Babygirl is turning 13 in a couple of weeks, and while it is true that she is a MUCH easier child than any of her sisters were at this age, there is some emergence of adolescent behavior. Learning more adult-style sarcasm is great, but the line between that and disrespect is a very, very fine one!
Monday, while we were being admitted, another recent transplant recipient was going through the same process. A sudden spike in his creatinine had him in the same situation as Babygirl - admit, hydrate, probably biopsy. His transplant was in July. I'm guessing he was about 15. He asked us whether biopsies hurt, and Babygirl was happy to tell him no. His mom asked me about the process, and I told her about our recent experience: "Overnight" became four days when they opted to treat the results of the biopsy. Her boy's response was a hostile: "I'm not staying here more than one day!"
Babygirl has not yet noticed that she can refuse. Aside from the hydration issues (which IS in my opinion a matter of control for her), she has not balked even once about medications or procedures. She hasn't tossed around any attitude about her illness or the changes in her life. She's grateful when things are going well and relatively indifferent when things aren't. She's actually complained more about my inability to ride more than six rides in a row at the park than about any single other issue (please don't turn me upside down more than that - bad things will happen).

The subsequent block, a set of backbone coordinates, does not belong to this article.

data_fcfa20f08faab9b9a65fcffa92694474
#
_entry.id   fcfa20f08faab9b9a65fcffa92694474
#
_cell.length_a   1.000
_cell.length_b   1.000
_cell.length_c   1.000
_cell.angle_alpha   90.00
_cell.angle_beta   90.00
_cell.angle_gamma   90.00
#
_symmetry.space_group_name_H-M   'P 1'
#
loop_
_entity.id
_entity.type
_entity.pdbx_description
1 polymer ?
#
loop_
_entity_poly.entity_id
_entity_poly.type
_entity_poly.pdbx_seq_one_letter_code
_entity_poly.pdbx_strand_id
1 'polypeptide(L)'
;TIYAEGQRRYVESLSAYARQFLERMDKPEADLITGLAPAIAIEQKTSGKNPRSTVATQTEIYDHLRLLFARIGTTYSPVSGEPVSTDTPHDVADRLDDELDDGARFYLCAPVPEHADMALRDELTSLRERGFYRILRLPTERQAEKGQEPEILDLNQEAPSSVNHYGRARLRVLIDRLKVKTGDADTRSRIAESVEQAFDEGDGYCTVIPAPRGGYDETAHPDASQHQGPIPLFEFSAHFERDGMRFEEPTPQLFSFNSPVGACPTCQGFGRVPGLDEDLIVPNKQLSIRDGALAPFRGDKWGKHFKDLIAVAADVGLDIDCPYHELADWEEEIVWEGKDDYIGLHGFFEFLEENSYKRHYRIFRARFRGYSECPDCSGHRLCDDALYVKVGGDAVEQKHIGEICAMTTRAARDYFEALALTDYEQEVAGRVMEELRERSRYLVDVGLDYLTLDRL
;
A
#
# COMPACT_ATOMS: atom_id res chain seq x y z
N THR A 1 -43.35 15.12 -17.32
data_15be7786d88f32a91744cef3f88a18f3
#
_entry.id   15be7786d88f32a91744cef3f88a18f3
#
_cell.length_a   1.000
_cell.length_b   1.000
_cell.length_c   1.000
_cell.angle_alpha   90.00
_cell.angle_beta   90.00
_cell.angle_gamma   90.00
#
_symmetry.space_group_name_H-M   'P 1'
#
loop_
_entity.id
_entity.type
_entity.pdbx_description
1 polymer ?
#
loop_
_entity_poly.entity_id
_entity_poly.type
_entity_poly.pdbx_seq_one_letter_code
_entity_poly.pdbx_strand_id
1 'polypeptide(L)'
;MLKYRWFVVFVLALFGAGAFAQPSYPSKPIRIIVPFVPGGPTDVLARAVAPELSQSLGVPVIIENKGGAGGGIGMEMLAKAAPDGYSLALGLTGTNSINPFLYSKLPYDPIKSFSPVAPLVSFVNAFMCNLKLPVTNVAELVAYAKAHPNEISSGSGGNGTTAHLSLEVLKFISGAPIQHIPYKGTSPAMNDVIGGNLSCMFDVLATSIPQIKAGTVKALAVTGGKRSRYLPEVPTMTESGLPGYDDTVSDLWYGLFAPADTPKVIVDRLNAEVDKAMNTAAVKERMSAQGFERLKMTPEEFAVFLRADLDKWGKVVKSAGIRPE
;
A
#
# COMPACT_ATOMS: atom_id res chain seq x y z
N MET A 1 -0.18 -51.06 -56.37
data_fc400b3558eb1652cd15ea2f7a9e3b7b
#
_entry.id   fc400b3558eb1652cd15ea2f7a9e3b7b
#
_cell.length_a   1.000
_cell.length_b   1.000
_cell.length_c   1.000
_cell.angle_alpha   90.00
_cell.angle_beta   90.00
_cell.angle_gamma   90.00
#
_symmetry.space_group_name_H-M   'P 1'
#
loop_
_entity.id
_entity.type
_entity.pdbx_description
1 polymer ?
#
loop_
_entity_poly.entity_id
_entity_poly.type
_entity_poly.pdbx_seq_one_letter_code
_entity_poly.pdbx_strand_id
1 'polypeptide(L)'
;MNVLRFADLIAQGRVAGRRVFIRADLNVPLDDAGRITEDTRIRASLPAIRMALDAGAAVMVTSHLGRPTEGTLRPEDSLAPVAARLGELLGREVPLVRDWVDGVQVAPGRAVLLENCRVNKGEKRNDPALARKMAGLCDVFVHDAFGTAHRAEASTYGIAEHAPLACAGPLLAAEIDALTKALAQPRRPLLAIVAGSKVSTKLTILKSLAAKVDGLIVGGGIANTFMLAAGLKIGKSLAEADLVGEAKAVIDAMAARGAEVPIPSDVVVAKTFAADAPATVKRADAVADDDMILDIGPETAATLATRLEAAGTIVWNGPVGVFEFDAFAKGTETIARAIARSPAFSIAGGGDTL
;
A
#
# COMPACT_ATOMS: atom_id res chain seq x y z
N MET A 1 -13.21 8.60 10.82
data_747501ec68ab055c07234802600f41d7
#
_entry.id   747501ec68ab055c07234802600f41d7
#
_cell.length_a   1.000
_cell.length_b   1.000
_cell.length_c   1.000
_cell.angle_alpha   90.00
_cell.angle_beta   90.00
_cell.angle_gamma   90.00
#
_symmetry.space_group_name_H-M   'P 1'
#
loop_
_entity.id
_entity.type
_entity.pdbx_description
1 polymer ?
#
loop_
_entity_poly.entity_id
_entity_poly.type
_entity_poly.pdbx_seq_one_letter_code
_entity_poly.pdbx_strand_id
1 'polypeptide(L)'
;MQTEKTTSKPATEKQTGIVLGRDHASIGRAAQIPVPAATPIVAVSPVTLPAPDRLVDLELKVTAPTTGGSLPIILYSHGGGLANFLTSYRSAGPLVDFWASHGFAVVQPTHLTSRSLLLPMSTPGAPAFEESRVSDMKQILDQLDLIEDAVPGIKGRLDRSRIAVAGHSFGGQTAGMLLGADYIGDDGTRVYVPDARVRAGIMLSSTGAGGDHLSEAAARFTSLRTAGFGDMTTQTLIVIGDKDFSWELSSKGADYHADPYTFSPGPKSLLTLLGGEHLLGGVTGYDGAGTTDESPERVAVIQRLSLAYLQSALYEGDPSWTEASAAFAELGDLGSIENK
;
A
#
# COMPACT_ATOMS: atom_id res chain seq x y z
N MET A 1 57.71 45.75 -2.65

But I've been mom to enough adolescent girls to know that fourteen is The Ugly Age of Girlhood. And the ramp-up at thirteen is usually not a joyful event either. It's well established that the commonest patient ages for rejection are 14-15, and 20. Babygirl is enrolled in a couple of studies to assess whether or not medication compliance is to blame, or if there are other factors involved. I've heard stories of adolescents who PRETEND to take their meds to appear compliant to their parents, but to retain some sense of control for themselves.
I've been trying to think of good ways to let her take control of things without losing control myself. It's irresponsible to trust a delightfully scatterbrained twelve-year-old to be completely in charge of her medical choices, but there are areas where I could loosen up a bit.
I think it's time to let her sort her own pills. I think that the next time they discuss admission, she needs to be central to the discussion instead of just a room decoration. It's past time to figure out if there is a way to keep her hydrated that is more acceptable to her than just water.
I'd welcome any suggestions or thoughts!